The most consistent activation across several studies involving happiness induction is in the basal ganglia (ventral striate and putamen) (Phan et al., 2002). These include recognition of happy faces, pleasant pictures (including attractive faces), recall of happy memories, pleasant sexual arousal and competitive arousal of a successful nature (reviewed in Phan et al., 2002). In one study, transient happiness had no areas of significantly increased activity but was associated with significant and widespread reductions in cortical rCBF, especially in the right prefrontal and bilateral temporal-parietal regions (George et al., 1995).
A number of recent neuroimaging studies have investigated reward mechanisms in humans. These studies have used monetary and nonmonetary rewards during planning and gambling tasks (Elliott et al., 2000; Breiter et al., 2001; Knutson et al., 2001a,b; Delgado et al., 2000), or primary taste rewards (e.g., fruit juice) (O'Doherty et al., 2002). Elliott and colleagues (2000) studied with 15O-water PET the response to non-monetary feedback in planning and guessing tasks and found bilateral activation in the caudate nucleus (dorsal striatum) when feedback was given, as opposed to when it was absent. Delgado et al. (2000) used fMRI in a card game with monetary rewards or punishments. They found increases of activity in dorsal striatum (bilateral caudate nuclei) and left ventral striatum that were more sustained in cases of rewarding rather than punishing outcome. Similarly, Breiter et al. (2001) found that responses to rewarding outcomes increased with monetary value in the nucleus accumbens, sublenticular extended amygdala (SLEA) of the basal forebrain, and hypothalamus.
In their fMRI study, Breiter et al. (2001) found that the prospect of a monetary reward was associated with responses in SLEA and orbital gyrus. In a similar study, Knutson et al. (2001a,b) used fMRI and found that anticipation of increasing rewards elicited ventral striatal (nucleus accumbens) activation, along with increased self-reports of happiness. In contrast, anticipation of increasing punishment did not. Activity in dorsal striate (medial caudate) was present in anticipation of both rewards and punishments.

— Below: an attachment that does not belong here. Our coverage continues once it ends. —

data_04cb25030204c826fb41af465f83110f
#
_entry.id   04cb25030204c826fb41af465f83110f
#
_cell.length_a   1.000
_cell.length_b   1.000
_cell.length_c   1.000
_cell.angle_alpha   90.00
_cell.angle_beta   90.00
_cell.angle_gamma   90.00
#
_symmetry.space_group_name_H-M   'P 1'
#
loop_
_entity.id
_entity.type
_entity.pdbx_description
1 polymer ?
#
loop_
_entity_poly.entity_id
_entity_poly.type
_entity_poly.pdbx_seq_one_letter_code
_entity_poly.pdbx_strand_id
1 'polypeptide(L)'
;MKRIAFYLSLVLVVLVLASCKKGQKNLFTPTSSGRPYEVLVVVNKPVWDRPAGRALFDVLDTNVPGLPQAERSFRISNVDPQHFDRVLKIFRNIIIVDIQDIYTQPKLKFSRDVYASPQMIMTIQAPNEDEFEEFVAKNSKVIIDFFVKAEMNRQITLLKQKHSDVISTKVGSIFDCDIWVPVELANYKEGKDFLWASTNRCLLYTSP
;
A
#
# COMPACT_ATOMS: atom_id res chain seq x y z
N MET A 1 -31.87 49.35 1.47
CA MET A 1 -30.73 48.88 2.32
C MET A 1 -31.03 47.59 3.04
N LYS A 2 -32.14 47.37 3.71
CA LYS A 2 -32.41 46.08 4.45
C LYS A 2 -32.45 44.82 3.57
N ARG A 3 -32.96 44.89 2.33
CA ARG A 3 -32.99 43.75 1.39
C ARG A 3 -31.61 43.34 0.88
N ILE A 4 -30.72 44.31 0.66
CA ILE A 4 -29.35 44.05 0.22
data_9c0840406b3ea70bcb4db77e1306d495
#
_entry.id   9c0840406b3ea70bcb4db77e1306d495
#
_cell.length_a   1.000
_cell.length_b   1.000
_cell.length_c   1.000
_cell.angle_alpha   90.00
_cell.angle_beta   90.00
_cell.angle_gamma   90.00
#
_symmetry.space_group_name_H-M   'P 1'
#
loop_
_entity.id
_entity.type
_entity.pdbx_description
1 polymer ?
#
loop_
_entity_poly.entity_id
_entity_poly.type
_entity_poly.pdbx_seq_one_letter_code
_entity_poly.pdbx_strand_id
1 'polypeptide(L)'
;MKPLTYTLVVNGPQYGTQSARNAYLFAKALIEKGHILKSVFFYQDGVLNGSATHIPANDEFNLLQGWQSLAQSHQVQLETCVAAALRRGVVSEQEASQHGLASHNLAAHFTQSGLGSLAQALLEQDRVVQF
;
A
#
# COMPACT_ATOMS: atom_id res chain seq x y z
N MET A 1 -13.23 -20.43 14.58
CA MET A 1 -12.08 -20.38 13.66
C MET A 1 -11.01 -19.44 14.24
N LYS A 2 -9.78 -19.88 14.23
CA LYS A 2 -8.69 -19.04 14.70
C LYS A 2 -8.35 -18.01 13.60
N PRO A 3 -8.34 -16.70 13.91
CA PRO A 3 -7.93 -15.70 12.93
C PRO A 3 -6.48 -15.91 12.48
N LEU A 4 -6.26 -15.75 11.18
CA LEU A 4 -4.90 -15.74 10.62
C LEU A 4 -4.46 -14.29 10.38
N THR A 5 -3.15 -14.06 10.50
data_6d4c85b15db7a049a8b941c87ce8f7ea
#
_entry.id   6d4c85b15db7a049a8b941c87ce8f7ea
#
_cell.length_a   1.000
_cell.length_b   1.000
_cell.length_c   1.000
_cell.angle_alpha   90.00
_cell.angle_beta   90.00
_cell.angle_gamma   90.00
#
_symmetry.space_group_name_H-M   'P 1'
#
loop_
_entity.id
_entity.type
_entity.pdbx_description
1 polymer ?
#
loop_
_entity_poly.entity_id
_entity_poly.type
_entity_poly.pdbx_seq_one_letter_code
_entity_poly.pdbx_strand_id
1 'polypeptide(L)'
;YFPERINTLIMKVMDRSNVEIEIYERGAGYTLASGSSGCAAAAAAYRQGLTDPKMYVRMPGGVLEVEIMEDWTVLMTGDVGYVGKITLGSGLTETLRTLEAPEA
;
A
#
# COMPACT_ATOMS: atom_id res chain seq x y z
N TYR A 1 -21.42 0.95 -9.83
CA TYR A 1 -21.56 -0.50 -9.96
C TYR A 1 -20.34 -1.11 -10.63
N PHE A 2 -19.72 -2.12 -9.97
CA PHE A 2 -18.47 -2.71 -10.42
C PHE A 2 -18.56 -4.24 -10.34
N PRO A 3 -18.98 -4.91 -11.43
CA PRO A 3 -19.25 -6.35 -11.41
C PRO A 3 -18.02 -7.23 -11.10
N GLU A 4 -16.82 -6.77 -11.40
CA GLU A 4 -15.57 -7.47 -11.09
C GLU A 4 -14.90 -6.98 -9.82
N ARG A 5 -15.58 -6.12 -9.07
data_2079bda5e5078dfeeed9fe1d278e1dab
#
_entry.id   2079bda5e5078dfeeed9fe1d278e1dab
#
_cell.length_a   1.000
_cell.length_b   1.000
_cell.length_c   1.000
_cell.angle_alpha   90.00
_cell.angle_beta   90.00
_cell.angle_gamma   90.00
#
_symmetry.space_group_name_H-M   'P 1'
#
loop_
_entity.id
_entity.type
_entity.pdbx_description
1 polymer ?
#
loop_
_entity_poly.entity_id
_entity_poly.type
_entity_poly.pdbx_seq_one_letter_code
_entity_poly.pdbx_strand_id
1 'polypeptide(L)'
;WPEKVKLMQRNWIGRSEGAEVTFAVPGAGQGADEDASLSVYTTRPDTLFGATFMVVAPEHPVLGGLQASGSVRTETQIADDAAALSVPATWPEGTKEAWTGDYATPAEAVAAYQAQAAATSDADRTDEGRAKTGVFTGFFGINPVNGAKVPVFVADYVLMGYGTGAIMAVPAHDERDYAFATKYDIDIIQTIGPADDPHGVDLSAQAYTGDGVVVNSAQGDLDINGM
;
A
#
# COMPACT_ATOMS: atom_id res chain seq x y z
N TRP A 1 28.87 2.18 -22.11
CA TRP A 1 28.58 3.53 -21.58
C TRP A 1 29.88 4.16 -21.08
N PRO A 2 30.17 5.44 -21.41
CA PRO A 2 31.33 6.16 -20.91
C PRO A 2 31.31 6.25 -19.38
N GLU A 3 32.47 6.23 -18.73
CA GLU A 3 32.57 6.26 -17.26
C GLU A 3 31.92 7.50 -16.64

Using a primary reward (fruit juice) in an fMRI study, O'Doherty et al. (2002) found that expectation of a pleasant taste produced activation in dopaminergic midbrain, amygdala, striatum, and orbitofrontal cortex. Only the latter was activated by reward receipt.
A remarkable PET study by Koepp et al. (1998) examined in vivo dopaminergic activity during a videogame with monetary reward by measuring 11-C raclopride binding to striatal D2 dopamine receptors. They found that binding was significantly reduced in the dorsal and ventral striatum during the video game compared with baseline levels, consistent with increased dopamine release. Importantly, the binding reduction in ventral striatum positively correlated with the performance level during the task. Thus, the anticipation and outcome of a reward (not separable in this study) activate the dorsal and ventral striatum, and this may be mediated by increased firing in dopaminergic mesolimbic neurons, and increased dopamine release. The more recent fMRI data are consistent with such a conclusion (e.g., Knutson et al., 2001a,b).
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